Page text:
[Yum] Re: yum criticism
t.hartwig.news at itth.com
Thu Nov 16 20:07:27 UTC 2006
Jay Soffian wrote:
> On Nov 16, 2006, at 8:20 AM, Thomas Hartwig wrote:
>> 1. Yum is really slow in comparison to apt.
> Then use apt.
I was afraid you say this.
>> You might often heard this and the reasons might be quite complex, but
>> for an end user like me it is really annoying how yum is fetching
>> everything again upon restart.
> It'll only reload your cache once a week.
> Also, 3.0.1 can make use of a cache-loader written in C so it's much
> faster to load the cache. As far as fetching the RPM metadata in the
> first place, well, that's between you and the repository.
Yes, the cache handling is quite slow. When do you advice to update to
version 3.0.1? What is the release plan for this one?
Beside of that if I want to update the cache in background I should use
"yum check-update" as I understand. But this would not help because of
metadata_expire setting?! Then I should use "yum -c expirenow.conf
check-config". "expirenow.conf" contains a different metadata_expire. Is
that right? Or is it possible to pass metadata_expire in the command line?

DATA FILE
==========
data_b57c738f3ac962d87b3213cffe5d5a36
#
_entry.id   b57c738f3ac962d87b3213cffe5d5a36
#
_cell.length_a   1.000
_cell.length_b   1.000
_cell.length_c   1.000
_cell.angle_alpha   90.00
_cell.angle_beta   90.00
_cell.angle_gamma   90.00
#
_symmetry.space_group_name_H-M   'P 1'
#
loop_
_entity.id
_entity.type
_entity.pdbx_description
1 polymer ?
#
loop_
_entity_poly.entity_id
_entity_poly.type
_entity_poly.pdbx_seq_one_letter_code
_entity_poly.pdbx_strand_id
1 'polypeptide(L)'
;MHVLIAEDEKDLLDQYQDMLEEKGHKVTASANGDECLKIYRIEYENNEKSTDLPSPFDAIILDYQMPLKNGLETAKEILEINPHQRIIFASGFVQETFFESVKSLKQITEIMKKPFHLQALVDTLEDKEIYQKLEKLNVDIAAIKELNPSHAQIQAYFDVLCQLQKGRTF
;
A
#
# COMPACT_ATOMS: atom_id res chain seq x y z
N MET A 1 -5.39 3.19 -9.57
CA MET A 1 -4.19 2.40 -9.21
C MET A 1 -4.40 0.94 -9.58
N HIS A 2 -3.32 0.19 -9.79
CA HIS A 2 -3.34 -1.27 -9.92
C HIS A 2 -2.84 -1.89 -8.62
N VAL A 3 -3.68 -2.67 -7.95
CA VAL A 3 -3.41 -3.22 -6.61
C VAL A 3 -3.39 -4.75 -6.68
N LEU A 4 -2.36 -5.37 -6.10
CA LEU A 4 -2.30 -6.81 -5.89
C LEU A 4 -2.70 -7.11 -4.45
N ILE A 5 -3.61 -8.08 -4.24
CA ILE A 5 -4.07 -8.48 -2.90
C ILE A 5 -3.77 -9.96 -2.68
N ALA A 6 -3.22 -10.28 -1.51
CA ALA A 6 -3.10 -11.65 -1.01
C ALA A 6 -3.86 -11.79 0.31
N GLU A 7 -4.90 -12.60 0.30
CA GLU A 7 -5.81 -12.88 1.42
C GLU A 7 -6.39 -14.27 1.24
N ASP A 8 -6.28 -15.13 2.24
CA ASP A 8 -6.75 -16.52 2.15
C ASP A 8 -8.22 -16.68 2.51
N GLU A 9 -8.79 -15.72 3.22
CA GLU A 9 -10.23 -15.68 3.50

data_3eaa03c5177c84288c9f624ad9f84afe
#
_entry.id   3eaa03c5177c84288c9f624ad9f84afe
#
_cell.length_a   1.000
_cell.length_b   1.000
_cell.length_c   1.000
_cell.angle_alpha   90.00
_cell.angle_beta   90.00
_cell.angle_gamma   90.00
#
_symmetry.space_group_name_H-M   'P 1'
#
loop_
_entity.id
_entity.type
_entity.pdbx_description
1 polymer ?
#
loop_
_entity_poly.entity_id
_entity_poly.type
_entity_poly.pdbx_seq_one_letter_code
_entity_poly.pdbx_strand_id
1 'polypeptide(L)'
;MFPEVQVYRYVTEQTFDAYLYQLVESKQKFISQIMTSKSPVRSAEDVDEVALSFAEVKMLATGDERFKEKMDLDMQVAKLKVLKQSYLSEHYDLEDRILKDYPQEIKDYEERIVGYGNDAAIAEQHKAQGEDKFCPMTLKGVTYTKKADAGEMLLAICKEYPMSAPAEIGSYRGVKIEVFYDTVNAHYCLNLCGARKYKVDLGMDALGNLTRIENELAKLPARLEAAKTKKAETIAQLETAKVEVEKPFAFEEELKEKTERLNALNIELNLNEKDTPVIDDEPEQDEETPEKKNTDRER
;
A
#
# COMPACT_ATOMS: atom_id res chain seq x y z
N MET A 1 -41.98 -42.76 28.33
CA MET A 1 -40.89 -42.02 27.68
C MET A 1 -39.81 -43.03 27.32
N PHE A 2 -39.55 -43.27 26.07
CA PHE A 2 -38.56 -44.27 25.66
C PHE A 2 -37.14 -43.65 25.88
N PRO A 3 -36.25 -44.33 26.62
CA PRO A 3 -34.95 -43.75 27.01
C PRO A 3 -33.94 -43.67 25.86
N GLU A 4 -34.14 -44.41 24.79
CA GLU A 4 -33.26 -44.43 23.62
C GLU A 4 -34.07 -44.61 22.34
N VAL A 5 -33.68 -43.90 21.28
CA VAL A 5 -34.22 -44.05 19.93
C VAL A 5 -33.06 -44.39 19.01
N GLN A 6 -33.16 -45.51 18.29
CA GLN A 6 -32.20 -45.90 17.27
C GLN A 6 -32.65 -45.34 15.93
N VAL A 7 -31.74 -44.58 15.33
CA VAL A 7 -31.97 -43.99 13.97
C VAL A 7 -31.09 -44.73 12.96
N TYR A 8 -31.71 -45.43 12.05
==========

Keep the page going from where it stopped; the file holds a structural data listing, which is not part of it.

> See yum-utils.
>> - support of version selection
Means selection of a version of a package from the past (downgrade) or a
>> I know these ones have discussed already some times, but what me makes
>> angry are the answers of the developers (very simplified):
>> - This feature would break the system of the user.
>> - Why should a user want to use this, since he has not written linux.
I have seen a discussion about to be able to download source packages
quite a while ago (3 years). Today I have seen a discussion regarding to
be able to downgrade, and the tenor was the same as I tried to summarize
very shortly - there was a long discussion, this is not needed or not
helpful and might harm the system. (Unfortunately I have no link at
hand, I have already searched again but not found it)
>> I want to cut here because I think this makes clear my major points.
>> I'm sorry if I was to rude and I thank for all volunteers working on
>> yum and have made linux to what it is today. But I had to let it go...
> You get what you pay for. The yum source is here in case you'd like to
Yes I know, a problem of open source and not only there. But thank you
anyway for your attention, please be assured I'm full of respect to all
contributors and I'm sure I get more than I pay for.
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